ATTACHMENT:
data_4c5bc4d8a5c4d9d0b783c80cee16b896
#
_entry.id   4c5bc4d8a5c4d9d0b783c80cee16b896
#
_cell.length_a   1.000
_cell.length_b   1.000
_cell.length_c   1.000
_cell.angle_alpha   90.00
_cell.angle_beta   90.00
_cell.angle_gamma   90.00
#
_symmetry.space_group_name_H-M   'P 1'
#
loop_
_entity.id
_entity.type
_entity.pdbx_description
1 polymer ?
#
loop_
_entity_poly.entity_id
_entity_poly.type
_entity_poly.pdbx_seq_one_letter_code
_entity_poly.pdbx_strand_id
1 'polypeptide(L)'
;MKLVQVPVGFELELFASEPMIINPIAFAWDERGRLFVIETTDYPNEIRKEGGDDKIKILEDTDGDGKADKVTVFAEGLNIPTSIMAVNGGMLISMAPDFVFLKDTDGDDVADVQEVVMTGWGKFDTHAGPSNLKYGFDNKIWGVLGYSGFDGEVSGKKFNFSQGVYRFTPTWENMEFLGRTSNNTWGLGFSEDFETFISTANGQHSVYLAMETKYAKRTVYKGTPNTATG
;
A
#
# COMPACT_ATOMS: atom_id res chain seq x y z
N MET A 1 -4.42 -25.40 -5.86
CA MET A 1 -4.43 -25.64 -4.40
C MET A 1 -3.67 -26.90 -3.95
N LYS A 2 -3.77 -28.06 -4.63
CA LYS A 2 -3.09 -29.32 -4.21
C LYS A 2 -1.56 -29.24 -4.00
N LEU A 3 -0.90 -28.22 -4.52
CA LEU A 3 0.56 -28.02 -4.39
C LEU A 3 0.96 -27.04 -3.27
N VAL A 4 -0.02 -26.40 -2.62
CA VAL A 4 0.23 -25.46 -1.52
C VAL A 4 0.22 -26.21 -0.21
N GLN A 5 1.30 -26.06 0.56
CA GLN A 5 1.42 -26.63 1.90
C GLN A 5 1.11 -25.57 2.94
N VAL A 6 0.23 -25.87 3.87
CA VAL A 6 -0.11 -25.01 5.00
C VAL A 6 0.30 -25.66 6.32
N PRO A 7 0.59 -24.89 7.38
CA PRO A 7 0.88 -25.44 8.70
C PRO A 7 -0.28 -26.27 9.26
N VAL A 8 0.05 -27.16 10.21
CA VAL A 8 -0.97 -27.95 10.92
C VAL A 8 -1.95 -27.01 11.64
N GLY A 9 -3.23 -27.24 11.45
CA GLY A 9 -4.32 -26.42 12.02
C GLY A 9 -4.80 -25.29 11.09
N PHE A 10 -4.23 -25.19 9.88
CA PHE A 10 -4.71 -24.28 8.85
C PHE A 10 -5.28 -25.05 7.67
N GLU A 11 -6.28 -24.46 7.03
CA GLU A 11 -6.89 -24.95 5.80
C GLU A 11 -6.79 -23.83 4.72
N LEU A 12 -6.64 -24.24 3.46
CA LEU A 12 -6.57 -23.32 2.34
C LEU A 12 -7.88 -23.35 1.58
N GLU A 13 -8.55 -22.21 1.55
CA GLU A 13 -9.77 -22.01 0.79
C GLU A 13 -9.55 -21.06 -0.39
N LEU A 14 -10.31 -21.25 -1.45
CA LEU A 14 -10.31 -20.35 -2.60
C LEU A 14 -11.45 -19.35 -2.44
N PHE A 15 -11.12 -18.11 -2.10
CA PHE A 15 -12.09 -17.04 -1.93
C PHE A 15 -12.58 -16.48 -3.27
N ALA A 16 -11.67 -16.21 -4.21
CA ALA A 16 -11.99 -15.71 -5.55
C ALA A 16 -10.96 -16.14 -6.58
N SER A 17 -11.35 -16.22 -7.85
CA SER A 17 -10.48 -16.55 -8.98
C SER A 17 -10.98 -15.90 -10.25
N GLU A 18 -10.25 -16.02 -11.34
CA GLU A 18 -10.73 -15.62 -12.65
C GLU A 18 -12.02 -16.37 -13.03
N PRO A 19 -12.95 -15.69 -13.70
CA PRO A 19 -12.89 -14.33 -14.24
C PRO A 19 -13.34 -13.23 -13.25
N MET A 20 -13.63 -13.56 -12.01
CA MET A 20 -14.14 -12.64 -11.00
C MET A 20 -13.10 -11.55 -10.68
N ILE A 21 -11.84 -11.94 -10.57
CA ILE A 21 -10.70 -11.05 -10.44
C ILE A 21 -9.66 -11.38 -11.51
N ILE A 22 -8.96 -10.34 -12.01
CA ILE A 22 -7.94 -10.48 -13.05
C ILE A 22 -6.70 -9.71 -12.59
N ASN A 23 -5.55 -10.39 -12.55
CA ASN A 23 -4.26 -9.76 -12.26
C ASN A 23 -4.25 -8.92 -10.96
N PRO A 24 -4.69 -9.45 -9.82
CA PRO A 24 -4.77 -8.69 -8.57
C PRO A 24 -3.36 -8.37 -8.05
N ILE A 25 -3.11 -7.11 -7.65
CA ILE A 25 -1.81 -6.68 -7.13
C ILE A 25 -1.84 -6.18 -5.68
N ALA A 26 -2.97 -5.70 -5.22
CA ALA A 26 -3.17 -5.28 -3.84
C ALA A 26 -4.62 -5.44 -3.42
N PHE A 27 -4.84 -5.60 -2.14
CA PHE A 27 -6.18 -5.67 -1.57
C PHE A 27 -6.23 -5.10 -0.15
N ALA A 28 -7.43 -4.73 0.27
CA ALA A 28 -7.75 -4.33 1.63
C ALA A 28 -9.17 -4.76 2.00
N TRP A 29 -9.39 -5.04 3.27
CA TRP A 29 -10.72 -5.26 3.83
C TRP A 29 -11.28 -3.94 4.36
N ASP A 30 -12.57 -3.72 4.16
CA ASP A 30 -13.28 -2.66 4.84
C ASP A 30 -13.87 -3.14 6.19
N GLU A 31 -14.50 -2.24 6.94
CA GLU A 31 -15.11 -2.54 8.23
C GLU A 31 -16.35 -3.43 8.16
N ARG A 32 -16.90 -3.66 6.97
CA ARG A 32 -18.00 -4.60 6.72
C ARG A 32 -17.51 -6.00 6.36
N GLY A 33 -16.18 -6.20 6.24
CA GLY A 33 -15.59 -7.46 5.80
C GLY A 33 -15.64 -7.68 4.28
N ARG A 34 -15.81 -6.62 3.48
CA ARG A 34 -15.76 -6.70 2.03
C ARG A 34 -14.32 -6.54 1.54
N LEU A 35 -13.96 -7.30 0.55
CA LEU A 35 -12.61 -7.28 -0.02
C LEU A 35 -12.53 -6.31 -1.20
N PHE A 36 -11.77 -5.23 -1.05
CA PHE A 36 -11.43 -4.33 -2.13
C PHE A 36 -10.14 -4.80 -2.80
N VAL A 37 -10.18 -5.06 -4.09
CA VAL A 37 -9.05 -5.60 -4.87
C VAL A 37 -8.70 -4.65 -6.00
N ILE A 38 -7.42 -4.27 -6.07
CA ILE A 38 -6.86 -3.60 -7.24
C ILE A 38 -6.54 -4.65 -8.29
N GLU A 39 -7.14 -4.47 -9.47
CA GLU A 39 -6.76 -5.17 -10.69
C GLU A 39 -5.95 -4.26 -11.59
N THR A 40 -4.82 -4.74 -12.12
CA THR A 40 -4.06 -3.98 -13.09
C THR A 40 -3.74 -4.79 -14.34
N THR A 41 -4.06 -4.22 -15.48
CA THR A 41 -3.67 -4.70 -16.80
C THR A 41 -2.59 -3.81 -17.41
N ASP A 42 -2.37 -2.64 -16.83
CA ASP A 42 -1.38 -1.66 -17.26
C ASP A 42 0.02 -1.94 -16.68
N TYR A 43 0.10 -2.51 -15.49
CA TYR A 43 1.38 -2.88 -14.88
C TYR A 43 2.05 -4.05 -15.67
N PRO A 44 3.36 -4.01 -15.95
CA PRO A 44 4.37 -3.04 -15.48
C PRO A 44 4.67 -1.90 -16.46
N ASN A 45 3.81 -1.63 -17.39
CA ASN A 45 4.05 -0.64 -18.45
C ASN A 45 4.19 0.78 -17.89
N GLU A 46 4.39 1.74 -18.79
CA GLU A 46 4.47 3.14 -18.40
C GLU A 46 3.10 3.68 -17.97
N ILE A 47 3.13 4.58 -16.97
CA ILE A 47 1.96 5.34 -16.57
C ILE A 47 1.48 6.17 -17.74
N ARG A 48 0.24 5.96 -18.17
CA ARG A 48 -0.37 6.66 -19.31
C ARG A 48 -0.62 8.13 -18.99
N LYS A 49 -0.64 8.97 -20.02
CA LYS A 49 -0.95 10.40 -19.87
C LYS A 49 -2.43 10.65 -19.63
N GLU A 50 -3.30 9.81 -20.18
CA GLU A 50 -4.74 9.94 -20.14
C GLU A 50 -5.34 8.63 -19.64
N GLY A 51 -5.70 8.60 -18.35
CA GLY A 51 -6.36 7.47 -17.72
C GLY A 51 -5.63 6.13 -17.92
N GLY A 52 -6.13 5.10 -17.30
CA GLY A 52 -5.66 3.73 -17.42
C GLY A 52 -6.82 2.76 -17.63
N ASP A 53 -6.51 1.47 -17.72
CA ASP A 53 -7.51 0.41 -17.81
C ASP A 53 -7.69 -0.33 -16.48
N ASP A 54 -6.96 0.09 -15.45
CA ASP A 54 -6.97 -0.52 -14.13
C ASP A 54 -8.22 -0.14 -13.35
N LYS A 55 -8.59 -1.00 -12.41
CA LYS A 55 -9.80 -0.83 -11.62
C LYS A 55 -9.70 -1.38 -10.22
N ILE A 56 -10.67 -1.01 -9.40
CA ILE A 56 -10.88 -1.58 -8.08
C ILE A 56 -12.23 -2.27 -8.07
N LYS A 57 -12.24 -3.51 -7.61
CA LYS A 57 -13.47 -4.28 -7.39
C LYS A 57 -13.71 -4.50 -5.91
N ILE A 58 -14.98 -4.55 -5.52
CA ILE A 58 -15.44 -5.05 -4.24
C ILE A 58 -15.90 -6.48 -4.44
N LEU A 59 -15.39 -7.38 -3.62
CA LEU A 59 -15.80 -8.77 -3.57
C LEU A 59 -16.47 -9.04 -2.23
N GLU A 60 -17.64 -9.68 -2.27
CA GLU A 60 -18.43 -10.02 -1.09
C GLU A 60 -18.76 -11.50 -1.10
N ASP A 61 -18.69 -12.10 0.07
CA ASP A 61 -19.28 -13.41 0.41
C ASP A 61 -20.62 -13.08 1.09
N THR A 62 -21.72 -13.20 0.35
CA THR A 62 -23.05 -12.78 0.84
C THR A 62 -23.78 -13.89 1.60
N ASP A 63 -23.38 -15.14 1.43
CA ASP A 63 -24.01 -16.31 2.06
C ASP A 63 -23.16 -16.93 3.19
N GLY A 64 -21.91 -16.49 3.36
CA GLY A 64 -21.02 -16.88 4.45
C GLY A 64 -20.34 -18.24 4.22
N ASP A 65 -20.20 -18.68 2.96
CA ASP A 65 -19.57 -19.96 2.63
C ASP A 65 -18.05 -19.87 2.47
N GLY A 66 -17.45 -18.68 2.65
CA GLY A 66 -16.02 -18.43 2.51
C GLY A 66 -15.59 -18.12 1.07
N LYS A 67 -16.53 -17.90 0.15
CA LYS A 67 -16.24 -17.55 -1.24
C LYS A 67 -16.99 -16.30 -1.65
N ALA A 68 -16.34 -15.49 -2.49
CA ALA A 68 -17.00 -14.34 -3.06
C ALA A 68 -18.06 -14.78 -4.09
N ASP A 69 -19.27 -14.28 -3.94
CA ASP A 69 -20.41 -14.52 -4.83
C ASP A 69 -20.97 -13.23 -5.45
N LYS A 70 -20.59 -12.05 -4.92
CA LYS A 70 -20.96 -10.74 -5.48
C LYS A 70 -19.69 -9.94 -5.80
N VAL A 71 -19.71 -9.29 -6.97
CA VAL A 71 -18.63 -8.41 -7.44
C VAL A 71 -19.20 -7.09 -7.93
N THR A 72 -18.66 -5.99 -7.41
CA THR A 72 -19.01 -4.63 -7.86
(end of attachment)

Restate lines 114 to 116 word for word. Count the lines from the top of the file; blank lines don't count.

C ALA A 28 -9.17 -4.76 2.00
N TRP A 29 -9.39 -5.04 3.27
CA TRP A 29 -10.72 -5.26 3.83